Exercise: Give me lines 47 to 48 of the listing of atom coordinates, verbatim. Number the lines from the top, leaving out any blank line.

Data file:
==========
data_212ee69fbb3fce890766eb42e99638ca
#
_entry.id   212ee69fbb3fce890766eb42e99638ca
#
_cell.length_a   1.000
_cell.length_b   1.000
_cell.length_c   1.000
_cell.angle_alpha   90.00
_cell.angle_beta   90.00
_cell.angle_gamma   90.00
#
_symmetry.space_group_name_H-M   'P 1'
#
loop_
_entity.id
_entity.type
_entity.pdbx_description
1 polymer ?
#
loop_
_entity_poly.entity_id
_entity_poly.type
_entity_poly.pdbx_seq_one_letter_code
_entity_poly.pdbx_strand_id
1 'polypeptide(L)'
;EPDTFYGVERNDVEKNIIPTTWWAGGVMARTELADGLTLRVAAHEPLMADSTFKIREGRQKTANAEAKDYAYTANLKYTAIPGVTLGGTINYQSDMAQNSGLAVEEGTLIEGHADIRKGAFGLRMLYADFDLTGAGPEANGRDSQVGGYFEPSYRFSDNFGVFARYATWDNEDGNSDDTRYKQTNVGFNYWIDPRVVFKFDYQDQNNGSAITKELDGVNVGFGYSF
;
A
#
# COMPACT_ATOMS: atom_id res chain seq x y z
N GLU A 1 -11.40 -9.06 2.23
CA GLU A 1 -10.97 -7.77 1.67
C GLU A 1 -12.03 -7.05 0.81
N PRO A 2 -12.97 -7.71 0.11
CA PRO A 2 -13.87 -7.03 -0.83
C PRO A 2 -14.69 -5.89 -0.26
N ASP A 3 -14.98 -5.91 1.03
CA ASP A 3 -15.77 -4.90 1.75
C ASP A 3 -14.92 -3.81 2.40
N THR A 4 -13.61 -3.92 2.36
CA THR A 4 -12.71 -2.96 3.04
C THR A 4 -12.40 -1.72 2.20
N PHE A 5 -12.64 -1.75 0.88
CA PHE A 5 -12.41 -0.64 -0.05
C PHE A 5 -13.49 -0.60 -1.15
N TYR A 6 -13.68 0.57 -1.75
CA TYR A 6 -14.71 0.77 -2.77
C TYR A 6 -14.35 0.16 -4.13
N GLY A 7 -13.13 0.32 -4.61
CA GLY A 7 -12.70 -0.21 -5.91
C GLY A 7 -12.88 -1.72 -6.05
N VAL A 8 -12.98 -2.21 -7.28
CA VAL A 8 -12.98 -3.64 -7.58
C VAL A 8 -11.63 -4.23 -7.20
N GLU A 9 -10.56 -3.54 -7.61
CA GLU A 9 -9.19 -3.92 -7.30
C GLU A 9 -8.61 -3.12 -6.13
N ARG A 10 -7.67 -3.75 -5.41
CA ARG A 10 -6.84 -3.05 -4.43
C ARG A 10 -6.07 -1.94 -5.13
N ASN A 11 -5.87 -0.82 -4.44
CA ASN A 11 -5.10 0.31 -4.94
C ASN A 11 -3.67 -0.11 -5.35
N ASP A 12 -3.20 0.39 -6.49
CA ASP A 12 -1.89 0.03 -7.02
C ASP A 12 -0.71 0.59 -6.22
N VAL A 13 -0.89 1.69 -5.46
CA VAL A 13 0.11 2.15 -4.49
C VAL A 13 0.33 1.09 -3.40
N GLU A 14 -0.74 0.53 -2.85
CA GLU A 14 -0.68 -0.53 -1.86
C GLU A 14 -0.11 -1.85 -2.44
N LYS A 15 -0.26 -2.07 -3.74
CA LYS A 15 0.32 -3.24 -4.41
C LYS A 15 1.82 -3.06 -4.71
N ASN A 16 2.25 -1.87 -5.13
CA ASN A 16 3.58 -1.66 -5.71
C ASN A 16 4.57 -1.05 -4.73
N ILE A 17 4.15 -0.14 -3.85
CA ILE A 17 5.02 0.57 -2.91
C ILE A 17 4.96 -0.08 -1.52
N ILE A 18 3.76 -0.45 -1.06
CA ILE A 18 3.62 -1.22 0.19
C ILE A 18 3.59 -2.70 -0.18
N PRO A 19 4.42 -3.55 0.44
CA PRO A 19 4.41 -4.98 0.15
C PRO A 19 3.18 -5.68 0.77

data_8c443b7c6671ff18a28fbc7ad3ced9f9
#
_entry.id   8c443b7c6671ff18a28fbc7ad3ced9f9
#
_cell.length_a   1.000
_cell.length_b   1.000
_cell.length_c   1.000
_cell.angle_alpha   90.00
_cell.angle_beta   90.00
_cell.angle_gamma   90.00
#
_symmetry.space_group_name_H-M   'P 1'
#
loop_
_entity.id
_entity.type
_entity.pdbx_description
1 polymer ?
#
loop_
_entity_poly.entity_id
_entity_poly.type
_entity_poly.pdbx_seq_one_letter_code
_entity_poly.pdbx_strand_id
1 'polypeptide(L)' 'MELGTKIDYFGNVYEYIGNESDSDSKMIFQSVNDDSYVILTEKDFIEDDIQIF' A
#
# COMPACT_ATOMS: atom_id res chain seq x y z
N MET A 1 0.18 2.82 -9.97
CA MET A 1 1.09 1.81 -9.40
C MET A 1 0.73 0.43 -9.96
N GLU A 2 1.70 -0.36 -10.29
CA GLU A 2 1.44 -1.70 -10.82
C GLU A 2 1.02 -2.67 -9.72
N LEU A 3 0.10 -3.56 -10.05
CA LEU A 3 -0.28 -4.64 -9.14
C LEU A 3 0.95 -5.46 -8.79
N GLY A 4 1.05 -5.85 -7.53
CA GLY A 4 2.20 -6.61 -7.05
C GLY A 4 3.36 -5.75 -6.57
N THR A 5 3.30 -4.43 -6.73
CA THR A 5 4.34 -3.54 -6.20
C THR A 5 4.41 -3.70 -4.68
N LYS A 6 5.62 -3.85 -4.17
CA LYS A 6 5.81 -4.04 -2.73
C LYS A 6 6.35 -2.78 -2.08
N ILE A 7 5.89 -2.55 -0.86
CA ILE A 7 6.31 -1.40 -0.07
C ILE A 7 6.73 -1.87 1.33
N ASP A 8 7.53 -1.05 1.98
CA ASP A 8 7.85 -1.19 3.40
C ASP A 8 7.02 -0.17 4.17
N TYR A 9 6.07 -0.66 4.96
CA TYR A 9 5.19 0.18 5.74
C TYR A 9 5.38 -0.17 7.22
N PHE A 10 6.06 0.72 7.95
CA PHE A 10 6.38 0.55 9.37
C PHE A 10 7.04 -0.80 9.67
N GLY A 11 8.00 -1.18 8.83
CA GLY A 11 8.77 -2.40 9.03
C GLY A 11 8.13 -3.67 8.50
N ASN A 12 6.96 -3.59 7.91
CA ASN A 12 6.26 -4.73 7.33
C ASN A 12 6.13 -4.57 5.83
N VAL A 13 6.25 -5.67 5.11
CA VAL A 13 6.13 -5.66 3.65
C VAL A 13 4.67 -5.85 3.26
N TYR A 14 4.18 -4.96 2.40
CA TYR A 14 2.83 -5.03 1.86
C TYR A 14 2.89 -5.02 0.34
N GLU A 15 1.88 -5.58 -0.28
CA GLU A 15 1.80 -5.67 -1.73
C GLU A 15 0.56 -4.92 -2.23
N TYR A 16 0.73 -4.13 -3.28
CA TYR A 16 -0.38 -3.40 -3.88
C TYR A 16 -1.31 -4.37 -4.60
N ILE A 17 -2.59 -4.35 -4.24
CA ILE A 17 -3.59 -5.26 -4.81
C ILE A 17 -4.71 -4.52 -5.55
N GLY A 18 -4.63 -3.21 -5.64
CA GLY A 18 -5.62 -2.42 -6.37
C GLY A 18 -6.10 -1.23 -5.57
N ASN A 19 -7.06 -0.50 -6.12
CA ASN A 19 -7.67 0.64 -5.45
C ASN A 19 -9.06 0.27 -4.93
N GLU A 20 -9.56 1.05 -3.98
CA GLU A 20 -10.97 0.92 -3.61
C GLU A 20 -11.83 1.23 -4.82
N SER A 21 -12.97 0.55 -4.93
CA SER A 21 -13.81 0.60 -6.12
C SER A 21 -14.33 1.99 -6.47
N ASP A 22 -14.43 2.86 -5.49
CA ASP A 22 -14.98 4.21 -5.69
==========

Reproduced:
CA TYR A 6 -14.71 0.77 -2.77
C TYR A 6 -14.35 0.16 -4.13